Each experiment was done on 3 different occasions with 8 samples of each NTZ or TIZ concentration per replicate (n = 24). The amount of infectious CIV in the treated culture supernatant was expressed as a percentage of the control value and was calculated by dividing the titer of each treated sample by the average of the untreated positive control. To normalize the data, the percentage control values were log transformed. The data was analyzed by polynomial regression analysis. Based on the fit and overall variance (R2), the best model was selected to determine the antiviral effective concentrations that result in the 50% (EC50) and 90% (EC90) reduction of virus titers in the culture supernatants. Selectivity index (SI) was calculated by dividing the CC50 by the EC50. To evaluate the association between the independent variables (dose, drug, and strain) and the outcome variable (viral titer relative to the control), the data was analyzed a multivariable linear regression analysis with a mixed model approach PROC MIXED (SAS v9.1, SAS Institute Incorporated, Cary, NC) by specifying the fixed and random effects. A critical alpha for all statistical analyses was set a priori at 0.05.
Sequencing and phylogenetic analyses of the HA and NA genes of the three canine influenza isolates used in this study confirmed that Ca/CO-1, Ca/CO-3, and Ca/CO-4 clustered with the contemporary canine H3N8 influenza viruses, placing them into the previously described distinct canine sublineages of the equine H3 “Florida lineage” (Figure 1) . NTZ and its active metabolite TIZ exhibited dose-dependent inhibition of extracellular virus production by MDCK cells. Complete inhibition of in vitro replication of Ca/CO-1, Ca/CO-3, and Ca/CO-4 in MDCK cells in the presence of NTZ or TIZ was observed at a concentration of 5μM. At concentrations of NTZ or TIZ between 1 and 2μM, replication of all three CIV isolates was partially inhibited resulting in the reduction of virus titers by 3 log10 compared to the control wells.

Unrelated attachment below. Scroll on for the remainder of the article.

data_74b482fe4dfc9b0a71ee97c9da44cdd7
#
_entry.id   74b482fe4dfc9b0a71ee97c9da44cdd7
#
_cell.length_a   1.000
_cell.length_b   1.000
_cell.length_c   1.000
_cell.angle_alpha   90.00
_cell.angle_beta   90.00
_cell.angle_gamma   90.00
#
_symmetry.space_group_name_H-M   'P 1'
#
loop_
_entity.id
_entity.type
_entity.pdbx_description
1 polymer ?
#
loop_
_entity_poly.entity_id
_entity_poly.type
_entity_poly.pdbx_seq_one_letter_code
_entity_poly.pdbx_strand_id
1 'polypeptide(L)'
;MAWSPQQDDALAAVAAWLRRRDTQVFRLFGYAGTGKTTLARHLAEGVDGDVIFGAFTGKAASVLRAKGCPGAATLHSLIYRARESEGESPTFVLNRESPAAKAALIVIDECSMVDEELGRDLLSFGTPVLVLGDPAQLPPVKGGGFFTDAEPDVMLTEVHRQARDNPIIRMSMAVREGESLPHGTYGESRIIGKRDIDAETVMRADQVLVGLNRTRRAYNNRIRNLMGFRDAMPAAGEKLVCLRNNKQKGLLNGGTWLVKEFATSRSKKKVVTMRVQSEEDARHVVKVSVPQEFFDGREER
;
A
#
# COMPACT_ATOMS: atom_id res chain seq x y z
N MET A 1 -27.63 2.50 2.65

To determine EC50 and EC90, assays were performed using NTZ or TIZ concentrations ranging from 0.001 to 2μM. Dose response curves for Ca/CO-1, Ca/CO-3, and Ca/CO-4 viral titers are shown in Figure 2. The best model selected with good fit and 82% overall variance (R2) was the Quadratic polynomial model. The multivariable linear regression analysis, the selected model for the viral titers with CIV strain Ca/CO-4 was significantly higher (P < .05) than Ca/CO-1. The viral titers with CIV strain Ca/CO-4 were lower than Ca/CO-1 and Ca/CO-3 with P = .07. However, this did not result in significant differences between the EC50 and EC90 for the three viral isolates (Table 1). The model also indicated that the viral titers with addition of TIZ were significantly higher (P < .05) compared to those with addition of NTZ. While the EC50 values for NTZ and TIZ for the three CIV isolates (0.17–0.21μM) were similar for each strain (Table 1), the EC90 values were consistently 3.5 times higher than the EC50 (0.60–0.76μM) regardless of strain or drug form (NTZ or TIZ). In contrast, the selectivity index of TIZ against all three CIV strains was double the value obtained for the parent compound NTZ (Table 1). This was directly related to the CC50 values for NTZ and TIZ on MDCK cells, which were 64.9μM and 130μM, respectively.